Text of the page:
For an augmentor operational status wherein a flow of fuel is established by the position of the augmentor fuel control valve 32, the method and system according to the present invention imposes a delay 64 for a preselected period of time in order to allow the engine 10 and augmentor 22 to recover from a temporary surge condition such as may be initiated during the initial lightoff of the augmentor 22. Such a delay, typically in the range of 0.2-0.3 seconds, depending upon the particular engine-configuration, is sufficient to allow a transitory surge condition to pass of its own accord. To establish the status of such a condition, the system according to the present invention sets the delay flag equal to one and returns to the surge detection decision block 48. If the surge has passed, the delay flag is reset to 066 and no action is taken. If the surge continues to be present within the engine, the system and method according to the present invention again establish that the engine 10 is operating at a high power level 52, however the delay flag decision block 58, receiving a delay flag equal to one and indicative of the occurrence of a continuing surge condition, establishes the existence of a high power level, afterburning surge condition. The appropriate response to an augmented, high power level surge is the immediate shutoff 68 of fuel flow to the afterburner, reducing engine turbine section outlet pressure and allowing the restoration of normal flow conditions within the compressor section 18. The delay flag is set 70 to zero and the system is ready to continue monitoring engine operation.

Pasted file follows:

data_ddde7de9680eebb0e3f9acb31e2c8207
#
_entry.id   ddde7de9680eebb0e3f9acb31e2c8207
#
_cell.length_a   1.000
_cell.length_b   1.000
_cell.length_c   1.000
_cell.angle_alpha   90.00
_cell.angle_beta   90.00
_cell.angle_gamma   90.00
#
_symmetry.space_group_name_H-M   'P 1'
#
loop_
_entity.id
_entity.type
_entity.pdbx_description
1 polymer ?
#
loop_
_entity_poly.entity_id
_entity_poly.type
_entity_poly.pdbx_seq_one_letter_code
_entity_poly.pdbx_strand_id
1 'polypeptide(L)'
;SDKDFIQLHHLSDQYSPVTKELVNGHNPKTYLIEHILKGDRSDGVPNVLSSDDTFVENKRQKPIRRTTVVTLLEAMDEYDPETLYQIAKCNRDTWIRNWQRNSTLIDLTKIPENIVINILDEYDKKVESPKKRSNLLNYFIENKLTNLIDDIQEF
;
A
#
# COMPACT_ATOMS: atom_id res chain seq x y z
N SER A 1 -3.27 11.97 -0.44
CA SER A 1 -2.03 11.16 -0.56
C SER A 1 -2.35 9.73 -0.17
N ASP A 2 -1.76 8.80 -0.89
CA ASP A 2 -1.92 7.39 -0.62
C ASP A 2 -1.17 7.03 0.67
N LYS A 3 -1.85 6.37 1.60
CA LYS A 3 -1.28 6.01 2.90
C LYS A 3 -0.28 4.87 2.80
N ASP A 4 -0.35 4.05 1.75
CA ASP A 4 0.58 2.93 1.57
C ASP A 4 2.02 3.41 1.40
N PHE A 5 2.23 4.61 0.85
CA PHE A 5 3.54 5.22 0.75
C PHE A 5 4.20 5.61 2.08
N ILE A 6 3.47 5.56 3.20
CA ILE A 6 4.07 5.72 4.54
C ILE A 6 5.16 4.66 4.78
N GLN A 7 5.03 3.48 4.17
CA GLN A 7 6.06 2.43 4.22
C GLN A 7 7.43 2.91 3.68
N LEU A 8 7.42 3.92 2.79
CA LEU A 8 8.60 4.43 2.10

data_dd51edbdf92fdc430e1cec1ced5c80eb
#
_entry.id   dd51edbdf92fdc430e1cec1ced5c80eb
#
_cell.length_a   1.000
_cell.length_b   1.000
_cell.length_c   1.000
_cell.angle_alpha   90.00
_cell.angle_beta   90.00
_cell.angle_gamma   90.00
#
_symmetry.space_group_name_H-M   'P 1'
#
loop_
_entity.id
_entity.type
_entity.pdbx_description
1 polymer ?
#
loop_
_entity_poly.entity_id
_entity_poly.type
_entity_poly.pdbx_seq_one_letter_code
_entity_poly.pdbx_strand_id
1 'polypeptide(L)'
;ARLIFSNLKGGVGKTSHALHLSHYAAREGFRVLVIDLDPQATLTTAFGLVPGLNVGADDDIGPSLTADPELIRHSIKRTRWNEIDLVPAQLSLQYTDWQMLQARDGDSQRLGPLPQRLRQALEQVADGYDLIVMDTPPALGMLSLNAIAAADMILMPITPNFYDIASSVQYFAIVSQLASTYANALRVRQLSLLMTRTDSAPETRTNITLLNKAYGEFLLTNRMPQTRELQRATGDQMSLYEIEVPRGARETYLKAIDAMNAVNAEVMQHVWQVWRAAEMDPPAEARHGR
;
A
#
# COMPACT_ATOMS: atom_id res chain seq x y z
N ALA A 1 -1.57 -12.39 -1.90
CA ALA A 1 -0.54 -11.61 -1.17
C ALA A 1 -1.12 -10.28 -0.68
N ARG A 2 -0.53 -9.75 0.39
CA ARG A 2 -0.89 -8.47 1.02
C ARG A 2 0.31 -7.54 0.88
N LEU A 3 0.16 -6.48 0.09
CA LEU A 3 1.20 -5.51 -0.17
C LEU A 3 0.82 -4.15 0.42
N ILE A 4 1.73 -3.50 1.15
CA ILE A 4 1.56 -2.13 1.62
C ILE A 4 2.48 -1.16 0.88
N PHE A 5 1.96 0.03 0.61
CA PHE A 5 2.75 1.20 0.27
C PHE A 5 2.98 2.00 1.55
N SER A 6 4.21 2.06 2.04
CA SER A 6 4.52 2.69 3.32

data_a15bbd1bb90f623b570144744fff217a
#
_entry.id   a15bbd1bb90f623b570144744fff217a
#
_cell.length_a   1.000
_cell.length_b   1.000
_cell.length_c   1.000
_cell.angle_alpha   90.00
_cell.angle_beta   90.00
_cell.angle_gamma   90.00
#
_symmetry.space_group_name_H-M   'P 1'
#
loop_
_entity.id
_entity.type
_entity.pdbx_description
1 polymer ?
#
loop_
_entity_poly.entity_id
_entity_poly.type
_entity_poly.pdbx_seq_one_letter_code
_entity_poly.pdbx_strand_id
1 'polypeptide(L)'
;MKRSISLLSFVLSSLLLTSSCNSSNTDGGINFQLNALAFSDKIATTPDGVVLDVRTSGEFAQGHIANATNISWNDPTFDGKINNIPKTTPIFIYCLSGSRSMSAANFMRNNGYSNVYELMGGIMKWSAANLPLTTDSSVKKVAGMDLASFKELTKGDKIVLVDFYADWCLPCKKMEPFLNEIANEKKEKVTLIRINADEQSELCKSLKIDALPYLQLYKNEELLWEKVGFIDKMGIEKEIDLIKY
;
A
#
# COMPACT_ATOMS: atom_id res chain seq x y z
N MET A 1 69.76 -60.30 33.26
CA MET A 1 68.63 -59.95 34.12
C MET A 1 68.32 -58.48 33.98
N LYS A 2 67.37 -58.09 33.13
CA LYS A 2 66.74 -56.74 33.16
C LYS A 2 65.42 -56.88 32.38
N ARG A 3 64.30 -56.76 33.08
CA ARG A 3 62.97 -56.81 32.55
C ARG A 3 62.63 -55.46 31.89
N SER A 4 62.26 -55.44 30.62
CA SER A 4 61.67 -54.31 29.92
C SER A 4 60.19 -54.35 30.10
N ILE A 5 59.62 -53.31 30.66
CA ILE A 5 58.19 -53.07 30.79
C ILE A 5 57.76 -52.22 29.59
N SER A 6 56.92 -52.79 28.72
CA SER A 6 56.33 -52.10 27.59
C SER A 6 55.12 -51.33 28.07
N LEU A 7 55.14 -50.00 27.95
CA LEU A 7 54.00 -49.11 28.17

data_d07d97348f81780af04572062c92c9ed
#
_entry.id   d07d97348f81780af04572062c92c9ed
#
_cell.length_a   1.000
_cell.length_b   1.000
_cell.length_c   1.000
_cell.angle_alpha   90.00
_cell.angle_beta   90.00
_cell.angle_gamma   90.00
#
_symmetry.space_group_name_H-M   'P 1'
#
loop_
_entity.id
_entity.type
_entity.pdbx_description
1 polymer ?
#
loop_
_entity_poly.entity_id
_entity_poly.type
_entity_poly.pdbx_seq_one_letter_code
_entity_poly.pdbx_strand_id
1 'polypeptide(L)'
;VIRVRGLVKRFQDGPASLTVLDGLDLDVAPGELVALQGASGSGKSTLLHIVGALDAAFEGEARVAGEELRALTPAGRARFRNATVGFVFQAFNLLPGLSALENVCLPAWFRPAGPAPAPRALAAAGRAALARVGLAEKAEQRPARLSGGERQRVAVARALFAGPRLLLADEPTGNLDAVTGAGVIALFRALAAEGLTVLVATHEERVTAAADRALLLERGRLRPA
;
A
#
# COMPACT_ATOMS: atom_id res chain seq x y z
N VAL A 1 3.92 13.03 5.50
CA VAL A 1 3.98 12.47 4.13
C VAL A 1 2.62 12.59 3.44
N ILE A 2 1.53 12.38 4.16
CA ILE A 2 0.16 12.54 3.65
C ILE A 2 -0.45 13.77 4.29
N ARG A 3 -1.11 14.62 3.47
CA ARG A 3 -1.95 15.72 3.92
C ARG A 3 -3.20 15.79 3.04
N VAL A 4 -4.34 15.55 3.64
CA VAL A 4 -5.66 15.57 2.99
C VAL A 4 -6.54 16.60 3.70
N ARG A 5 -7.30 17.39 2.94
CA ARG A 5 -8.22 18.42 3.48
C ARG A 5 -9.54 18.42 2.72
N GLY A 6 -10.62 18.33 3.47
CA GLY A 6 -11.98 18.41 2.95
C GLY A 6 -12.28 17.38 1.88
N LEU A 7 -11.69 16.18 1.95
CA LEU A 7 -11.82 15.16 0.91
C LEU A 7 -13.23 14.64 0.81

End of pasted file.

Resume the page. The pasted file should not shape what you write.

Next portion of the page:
The value of such a system has been established in numerous engine tests, having achieved surge recovery rates from 50 to 100% of total surge as opposed to a base line (uncontrolled) surge recovery rate of 0.